We are thrilled to announce the newest release of our Vulnerability Rating Taxonomy, VRT 1.5!

Updates made in this release are largely contributed to insights collected from the broader security community. In 2017, we decided to accept outsourced feedback by releasing our VRT as an open-source tool through GitHub. Since then, we’ve received an overwhelming amount of support from you, the broader security community, to keep the VRT up-to-date with the current application threat landscape.

Using these insights, coupled with our experts (VRT Council) and extensive data, the latest VRT release (version 1.5)  includes the following updates:

  • Improving transparency by adding multiple entries for commonly reported issues
  • Aligning the baseline severity rating to best reflect the market by increasing taxonomy granularity

The AppSec landscape is continually changing as is the risk associated with various vulnerabilities. An excellent example of that is Flash nearing the end of its life. During this latest VRT release, we have taken time to reflect on how this is affecting the security risk of vulnerabilities requiring Flash including some cases of XSS or open redirects.

We know that one size doesn’t always fit all. Because of this, we work with our customers to help them define any potential deviations from our VRT as well as any other program brief customizations.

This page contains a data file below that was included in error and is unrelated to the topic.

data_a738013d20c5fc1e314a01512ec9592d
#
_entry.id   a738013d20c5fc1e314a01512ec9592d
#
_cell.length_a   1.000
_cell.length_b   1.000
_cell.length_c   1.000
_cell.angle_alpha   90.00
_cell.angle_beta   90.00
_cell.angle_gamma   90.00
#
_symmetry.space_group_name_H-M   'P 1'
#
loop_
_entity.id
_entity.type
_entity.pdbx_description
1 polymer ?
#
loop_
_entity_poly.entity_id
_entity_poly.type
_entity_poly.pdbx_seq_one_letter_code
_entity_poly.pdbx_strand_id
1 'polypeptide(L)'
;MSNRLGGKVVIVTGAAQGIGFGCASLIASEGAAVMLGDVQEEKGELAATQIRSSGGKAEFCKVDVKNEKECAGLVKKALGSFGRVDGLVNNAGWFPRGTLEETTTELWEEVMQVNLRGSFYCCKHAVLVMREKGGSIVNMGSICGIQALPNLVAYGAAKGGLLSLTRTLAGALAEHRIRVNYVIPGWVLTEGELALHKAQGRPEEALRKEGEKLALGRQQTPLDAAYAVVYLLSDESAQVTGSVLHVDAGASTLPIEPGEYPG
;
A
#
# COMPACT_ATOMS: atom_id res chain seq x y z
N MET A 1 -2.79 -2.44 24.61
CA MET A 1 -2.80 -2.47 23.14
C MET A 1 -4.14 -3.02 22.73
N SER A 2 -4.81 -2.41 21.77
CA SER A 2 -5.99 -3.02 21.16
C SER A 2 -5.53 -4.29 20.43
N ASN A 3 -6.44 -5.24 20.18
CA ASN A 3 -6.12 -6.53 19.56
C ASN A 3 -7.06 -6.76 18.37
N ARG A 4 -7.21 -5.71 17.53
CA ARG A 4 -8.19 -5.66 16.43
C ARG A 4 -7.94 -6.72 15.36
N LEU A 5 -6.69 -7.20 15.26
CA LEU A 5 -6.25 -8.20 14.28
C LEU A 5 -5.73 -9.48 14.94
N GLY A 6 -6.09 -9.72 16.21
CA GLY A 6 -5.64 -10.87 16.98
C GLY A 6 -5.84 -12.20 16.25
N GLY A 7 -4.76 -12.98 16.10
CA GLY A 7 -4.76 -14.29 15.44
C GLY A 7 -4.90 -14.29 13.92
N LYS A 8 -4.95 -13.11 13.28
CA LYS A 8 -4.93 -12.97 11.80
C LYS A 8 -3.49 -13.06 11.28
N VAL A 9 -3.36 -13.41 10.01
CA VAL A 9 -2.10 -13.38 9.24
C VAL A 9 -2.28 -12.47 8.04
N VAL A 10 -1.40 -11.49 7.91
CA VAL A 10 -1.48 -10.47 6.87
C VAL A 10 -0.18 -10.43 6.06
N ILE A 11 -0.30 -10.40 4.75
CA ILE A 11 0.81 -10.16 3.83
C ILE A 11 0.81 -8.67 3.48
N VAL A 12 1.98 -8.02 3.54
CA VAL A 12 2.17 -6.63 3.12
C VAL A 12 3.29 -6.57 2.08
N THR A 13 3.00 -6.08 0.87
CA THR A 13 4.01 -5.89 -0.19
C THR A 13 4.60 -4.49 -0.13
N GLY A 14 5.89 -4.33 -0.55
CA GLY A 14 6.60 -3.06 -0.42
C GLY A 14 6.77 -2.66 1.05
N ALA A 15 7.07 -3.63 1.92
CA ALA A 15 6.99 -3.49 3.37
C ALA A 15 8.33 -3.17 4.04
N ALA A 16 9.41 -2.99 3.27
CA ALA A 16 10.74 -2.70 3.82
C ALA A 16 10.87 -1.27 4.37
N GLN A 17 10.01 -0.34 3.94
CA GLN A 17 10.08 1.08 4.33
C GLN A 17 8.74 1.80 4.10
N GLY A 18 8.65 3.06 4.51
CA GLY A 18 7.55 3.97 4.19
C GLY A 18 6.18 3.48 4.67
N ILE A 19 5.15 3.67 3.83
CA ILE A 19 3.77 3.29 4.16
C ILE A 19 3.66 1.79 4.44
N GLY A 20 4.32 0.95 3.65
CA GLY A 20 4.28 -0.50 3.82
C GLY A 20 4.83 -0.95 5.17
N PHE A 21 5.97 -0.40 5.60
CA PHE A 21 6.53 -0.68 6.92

The VRT 1.5 update will be implemented into the Crowdcontrol platform the week of September 27th. Before then, if you are running a program with Bugcrowd, we suggest you review the VRT changes and your program brief to make any adjustment necessary.

What is the Vulnerability Rating Taxonomy (VRT)?

Created with consideration of common vulnerability standards such as the OWASP, the VRT is a living document that is continuously evolving to best provide a baseline priority rating system for vulnerabilities reported within our platform, Crowdcontrol. Our VRT Council consists of several members of the Bugcrowd team who meet each week to discuss vulnerability edge cases, improving vulnerability classification, and all external feedback from the official VRT GitHub repository. Open sourcing our VRT enables us to keep our ear to the ground, ensuring that the taxonomy aligns with the market.

At any time, you can visit the changelog to keep up to date with a detailed list of changes made to the VRT. We also encourage you to follow our repository and contribute to it in any way you can.  

Managing the VRT as a living document has proven to be an effective strategy for us, as the security landscape is constantly evolving. We want to thank everyone involved in this project and are off to start work on even more improvements!